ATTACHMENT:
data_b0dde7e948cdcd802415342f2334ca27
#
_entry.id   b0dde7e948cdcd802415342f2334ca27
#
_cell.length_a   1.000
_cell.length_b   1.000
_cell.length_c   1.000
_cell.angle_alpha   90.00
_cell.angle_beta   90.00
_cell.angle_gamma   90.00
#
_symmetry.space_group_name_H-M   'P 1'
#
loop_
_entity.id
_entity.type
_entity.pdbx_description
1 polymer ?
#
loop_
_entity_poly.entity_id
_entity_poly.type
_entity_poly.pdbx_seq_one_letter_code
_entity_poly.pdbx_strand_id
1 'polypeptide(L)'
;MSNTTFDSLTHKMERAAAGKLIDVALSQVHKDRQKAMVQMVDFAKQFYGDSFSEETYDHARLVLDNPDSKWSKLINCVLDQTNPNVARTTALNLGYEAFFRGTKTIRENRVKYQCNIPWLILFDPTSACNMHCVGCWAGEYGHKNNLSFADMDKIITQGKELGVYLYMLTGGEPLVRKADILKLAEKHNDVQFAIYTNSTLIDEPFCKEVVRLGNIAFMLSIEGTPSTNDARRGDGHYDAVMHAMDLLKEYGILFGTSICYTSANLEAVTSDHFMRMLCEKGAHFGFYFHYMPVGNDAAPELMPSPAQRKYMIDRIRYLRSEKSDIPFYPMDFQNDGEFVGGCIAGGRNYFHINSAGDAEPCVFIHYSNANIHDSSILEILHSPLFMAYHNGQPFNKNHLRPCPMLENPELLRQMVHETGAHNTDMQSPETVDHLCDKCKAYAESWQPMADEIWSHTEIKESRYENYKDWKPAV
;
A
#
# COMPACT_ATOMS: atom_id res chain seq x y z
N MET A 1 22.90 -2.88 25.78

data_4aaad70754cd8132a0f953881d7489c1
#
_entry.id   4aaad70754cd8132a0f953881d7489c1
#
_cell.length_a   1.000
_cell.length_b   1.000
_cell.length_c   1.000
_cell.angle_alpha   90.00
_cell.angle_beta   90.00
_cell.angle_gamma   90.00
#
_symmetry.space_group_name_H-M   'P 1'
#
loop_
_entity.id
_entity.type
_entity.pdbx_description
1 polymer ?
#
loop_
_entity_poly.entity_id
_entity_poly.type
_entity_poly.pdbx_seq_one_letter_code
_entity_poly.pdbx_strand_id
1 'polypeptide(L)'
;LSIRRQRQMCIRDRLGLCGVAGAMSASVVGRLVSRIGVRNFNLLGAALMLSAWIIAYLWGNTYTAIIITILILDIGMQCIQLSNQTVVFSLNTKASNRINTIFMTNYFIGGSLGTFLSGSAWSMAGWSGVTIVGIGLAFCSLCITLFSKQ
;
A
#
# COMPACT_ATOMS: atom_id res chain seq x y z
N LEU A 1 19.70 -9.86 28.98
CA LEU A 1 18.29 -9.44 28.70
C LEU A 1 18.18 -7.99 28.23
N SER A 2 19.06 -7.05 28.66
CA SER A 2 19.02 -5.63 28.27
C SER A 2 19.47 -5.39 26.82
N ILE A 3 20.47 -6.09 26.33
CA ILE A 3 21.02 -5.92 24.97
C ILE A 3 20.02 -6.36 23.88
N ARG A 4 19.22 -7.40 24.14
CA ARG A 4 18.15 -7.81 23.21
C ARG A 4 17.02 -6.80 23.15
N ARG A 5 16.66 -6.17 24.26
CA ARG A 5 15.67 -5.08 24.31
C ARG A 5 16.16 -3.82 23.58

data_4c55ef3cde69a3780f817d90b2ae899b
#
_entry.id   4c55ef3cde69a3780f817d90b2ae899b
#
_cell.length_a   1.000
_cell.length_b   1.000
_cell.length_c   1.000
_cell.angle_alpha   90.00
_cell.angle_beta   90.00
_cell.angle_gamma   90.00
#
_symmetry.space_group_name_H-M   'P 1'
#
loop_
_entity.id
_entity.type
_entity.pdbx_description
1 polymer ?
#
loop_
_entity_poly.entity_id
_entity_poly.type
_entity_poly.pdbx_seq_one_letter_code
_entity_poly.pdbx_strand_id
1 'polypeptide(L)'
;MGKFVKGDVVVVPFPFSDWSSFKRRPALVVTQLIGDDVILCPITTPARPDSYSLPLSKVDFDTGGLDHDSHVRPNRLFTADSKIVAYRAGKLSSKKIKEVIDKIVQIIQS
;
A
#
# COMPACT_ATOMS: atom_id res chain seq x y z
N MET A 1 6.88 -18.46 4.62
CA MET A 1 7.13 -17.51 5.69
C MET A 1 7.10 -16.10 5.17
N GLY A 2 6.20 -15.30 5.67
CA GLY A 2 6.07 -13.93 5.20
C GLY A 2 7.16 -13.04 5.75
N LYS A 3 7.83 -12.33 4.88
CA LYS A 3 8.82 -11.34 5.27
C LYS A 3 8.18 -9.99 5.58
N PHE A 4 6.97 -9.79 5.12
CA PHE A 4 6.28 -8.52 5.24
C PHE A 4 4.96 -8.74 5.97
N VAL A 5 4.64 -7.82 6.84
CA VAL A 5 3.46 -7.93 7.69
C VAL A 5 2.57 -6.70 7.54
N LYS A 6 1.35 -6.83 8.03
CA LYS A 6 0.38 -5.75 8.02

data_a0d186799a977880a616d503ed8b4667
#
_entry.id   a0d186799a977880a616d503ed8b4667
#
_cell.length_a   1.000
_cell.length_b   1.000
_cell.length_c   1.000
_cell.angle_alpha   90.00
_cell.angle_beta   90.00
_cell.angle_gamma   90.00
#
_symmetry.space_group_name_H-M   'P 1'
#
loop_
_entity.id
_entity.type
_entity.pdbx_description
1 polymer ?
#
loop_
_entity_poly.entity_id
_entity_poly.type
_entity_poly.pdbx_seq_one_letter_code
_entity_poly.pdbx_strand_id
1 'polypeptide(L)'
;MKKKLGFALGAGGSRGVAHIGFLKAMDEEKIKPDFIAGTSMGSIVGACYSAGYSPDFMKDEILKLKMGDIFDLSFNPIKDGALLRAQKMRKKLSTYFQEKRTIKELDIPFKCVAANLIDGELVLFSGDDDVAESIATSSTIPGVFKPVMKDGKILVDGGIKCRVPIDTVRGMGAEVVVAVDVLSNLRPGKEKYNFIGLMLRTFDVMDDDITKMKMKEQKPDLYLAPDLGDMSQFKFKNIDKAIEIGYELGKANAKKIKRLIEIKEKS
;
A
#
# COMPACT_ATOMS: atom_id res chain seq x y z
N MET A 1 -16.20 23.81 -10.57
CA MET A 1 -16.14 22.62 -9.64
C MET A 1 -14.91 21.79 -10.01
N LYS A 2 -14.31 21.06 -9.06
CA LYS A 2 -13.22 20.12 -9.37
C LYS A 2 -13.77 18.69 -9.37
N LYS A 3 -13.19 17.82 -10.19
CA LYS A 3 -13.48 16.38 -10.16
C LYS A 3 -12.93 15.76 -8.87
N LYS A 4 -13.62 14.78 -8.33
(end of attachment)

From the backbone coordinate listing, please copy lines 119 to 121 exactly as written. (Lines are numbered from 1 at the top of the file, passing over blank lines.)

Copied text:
N VAL A 5 4.64 -7.82 6.84
CA VAL A 5 3.46 -7.93 7.69
C VAL A 5 2.57 -6.70 7.54